Fionn the cub camp graduate.  After the asthma incident which followed a one night indoors camp last week, I was nervous about Fionn sleeping in the tent for two nights.

He had a FABULOUS time.  Fell asleep before 4pm this afternoon, but he is breathing properly, so we are all happy.

This afternoon after partying and camp collection, I buried bokashi, weeded the old chook run garden a…

Economic collapse and school fundraising

In a devastating turn of events, The Spring Fling 80s night fundraiser has been cancelled because not enough people bought tickets.  Lots of people claimed to be planning to go, but they didn't front up with cold hard cash in time to give the incredibly hard working volunteers faith that it was worth their blood, sweat and sausage rolls.

There are a few things against me offering my home so we can all desperately seek Susan, get into the groove and implore our papas not to preach this Saturday night.  One is a desire to stay married to Favourite Handyman.  He isn't sharing my enthusiasm at all.  The second is that Fionn comes home from another camp, this time cubs, that day.  I'm pretty nerdy about my kids getting sufficient sleep after they stay up all night yakking in tents (they do yak endlessly; it's in their genes.).  The third is the state of the house.  It's currently marginal to get inside a room without standing on something.  The state of the surfaces is …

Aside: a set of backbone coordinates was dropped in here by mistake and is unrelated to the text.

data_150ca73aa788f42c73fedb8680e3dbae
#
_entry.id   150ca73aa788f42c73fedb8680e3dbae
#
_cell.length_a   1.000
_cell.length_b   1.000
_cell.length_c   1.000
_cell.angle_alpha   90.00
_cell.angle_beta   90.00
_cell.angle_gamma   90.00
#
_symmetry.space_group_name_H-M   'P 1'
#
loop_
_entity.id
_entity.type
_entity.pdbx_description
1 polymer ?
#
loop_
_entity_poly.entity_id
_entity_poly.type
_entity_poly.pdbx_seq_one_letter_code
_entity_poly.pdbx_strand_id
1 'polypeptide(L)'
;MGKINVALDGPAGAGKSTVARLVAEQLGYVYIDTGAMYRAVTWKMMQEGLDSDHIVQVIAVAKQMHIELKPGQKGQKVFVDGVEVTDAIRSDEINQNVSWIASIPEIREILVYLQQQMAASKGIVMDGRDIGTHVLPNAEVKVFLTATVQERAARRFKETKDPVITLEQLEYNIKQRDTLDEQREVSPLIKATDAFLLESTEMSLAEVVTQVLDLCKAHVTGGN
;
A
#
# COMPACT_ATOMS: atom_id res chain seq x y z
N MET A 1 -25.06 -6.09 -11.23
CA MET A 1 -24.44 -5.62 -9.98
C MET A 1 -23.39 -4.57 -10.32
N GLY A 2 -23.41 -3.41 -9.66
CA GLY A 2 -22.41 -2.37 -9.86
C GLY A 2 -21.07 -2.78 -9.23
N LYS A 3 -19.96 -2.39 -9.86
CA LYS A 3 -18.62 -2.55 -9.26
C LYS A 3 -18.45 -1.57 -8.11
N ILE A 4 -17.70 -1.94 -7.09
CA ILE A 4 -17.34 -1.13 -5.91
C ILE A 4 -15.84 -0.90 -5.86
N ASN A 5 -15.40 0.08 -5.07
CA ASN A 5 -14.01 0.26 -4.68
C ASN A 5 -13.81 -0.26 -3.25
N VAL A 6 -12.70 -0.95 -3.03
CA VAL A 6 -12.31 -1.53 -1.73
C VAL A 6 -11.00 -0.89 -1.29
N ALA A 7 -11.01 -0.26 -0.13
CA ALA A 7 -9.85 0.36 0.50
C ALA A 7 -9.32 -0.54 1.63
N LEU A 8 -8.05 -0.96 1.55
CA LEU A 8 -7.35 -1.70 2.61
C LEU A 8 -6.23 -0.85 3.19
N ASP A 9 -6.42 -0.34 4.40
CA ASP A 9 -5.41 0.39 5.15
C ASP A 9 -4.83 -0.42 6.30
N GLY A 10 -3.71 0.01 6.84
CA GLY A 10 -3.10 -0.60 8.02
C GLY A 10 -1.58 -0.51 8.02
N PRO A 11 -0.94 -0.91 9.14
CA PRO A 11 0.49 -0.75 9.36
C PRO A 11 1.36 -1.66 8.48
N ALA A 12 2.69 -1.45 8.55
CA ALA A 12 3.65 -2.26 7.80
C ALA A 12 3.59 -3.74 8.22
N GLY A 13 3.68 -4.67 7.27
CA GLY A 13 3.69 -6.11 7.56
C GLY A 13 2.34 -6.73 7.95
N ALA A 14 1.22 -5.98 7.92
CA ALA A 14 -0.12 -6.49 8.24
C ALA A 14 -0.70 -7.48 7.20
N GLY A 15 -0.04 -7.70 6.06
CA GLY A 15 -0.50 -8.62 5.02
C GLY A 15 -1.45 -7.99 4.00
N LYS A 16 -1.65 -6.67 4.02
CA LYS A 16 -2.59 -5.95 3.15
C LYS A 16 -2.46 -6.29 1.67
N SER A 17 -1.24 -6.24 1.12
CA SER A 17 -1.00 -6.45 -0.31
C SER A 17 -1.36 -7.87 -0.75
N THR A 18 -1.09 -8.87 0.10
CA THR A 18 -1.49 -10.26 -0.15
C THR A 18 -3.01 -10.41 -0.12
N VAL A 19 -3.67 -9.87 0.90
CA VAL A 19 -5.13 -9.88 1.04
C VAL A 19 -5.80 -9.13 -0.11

Desperately Seeking Susan

I have a new project.  All in the name of supporting local education (Hekia Parata sure ain't, so someone has to), I'm off to an 80s night next weekend.  I wasn't so sure on reliving memories I had of dropwaist dresses and cerise and jade tube skirts.  But tonight inspiration hit.  It's 1985.  I'm 13.  Madonna has a hotter body than me, a theme which will never change.  She is the perfect teen pinup, with her crucifixes, lace hair ties and beads, fairly accessible garb for a cash-strapped young girl.  I never dared wear my rosary out though.  God may not have smote me down, but my mother would have.